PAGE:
Black Youth and the Criminal Justice System: Summary Report of an Engagement Process in Canada

Conclusion

The Black youth, their families and stakeholders consulted through this engagement process identified a variety of systemic, social, economic and geographical factors that increase the likelihood that Black youth come in contact with the CJS. These included, among others, experiences with over-policing, poverty, exclusion from schooling, difficulties finding employment, and obstacles faced as newcomers attempt to integrate into society. Youth spoke of engaging in criminality flowing from the attraction to otherwise unattainable lifestyles, as a way of finding family and community, and in response to systemic barriers to participating in mainstream society. The theme of anti-Black racism ran through all of these explanations.

Anti-Black racism was also seen to influence Black youth’s experiences with criminal justice institutions and its representatives. First contact with the system, in the form of policing, came very early for many youth, often in schools and within their neighbourhoods. At times, first contacts were absent of any criminality on the part of these young people. The youth, their families and stakeholders spoke of dehumanizing and degrading treatment at the hands of the police and by court actors. They also spoke of abusive, violent, and potentially criminal treatment by custodial facility actors. Poverty, language barriers and mental health struggles worsened treatment and as a result, lived experiences.

“Although emerging from these engagement sessions were stories of struggle, there was a salient point to be made among participants; and that was that none of these experiences are new nor are they isolated to [these Black youth], even though their stories and experiences are unique and positioned. Rather, the interactions between Black youth and the CJS and related institutions across Canada are part of a long history of anti-Black racism. Historically, these systems have not only sought to harm and unfairly punish Black communities―either intentionally or not―but have done so by viewing them as less than human and without the same rights afforded to other groups of citizens. Accordingly, as much as the…stories in this report are about the struggles Black youth face, they are also a reflection of the strength, courage, and resilience with which they have had to make difficult decisions to the best of their ability in the face of adversity and with an unyielding willingness to persevere.” (HOODFAMS, 2021)

 

It is important to recognize that the resilience demonstrated by Black communities in the face of adversity experienced across Canadian history comes at a high cost to the wellbeing of Black people in Canada – physically, mentally, and emotionally. There was a near unanimous perception that criminal justice agencies are not well equipped to deal with the specific needs of the ethnically and culturally diverse Black populations in Canada. There was also relative consensus that anti-Black racism is embedded in criminal justice agencies, as a factor driving the ways in which Black populations are treated throughout the entire CJS system. This report identifies numerous priority areas for action by all levels of government. These key priorities cut across several social systems and touch on the following areas:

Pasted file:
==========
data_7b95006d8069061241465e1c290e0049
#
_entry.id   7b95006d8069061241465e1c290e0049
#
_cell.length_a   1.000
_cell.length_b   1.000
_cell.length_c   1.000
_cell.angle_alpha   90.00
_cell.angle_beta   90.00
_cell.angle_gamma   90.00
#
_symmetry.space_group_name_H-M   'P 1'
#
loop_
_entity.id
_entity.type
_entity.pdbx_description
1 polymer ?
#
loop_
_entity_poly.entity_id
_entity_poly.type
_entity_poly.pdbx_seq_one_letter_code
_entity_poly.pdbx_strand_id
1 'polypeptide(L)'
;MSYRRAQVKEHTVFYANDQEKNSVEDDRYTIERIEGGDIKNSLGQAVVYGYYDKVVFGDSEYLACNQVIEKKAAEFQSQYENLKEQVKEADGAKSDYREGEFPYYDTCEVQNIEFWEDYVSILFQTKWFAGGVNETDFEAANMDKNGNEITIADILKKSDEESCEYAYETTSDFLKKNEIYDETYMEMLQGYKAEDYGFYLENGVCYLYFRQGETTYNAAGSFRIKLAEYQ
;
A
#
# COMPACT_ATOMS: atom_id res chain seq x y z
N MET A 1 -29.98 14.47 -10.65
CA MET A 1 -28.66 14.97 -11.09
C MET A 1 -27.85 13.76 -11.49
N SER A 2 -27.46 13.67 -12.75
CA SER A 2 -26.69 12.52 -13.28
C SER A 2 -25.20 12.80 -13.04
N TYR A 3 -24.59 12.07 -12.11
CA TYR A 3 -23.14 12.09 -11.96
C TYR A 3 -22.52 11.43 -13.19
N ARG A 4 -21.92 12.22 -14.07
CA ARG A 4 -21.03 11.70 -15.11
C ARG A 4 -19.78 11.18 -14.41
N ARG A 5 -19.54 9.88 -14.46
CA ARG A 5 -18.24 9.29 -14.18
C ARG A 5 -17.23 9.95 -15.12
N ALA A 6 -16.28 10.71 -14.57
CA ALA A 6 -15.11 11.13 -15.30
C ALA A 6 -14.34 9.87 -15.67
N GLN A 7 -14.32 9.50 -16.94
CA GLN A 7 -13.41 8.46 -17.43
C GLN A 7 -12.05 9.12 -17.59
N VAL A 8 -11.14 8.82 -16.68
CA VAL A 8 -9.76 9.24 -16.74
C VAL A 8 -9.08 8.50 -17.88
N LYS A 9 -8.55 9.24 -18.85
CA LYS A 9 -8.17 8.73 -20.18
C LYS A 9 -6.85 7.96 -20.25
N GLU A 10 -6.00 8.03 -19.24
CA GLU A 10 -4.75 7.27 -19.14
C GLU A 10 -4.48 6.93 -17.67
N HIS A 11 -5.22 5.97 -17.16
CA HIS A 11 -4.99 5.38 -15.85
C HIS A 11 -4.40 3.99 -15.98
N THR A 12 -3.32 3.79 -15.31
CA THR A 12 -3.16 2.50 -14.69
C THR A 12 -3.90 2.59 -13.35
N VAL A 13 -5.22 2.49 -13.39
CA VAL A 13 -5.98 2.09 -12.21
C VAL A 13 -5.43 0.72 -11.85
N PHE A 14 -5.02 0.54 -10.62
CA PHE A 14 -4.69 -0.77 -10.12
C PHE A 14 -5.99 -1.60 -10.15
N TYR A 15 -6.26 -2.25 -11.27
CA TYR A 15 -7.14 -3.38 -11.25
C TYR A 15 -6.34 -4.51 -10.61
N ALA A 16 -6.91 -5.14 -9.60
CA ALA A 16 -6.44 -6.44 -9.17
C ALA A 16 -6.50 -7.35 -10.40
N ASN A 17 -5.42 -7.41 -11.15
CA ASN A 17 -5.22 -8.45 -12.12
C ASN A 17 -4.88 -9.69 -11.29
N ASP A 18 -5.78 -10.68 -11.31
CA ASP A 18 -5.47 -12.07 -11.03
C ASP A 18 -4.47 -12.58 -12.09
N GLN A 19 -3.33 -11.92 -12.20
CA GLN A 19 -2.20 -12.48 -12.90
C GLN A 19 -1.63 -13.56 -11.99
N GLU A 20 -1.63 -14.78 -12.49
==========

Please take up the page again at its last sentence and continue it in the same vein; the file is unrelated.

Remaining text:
This report exists alongside countless other reports, books, journal articles, documentaries, and news stories that all document racial injustices against Black people in Canada. These racial injustices limit Black youth, tear apart Black families and communities, attempt to extinguish the Black spirit, prevent Black progress, and put many Black people in a constant state of survival. Participants’ stories clearly demonstrate that reducing Black youth’s levels of contact with the justice system and improving their experience within justice institutions requires not only criminal justice reform, but also efforts within all the various social systems that shape the lives of Black youth, their families and their communities. Numerous previous works have called for action that addresses the roots of systemic racism and recommends concrete action for positive change that lasts. We hope this report is viewed not merely as words on a page or as just another report. We hope the suggested priority areas for action are viewed as opportunities to confront racial injustice holistically. Lastly, we hope that the priority areas for action are addressed with immediacy, creativity, intensity, passion, care, respect, collaboration, and acknowledgement that this work is long overdue.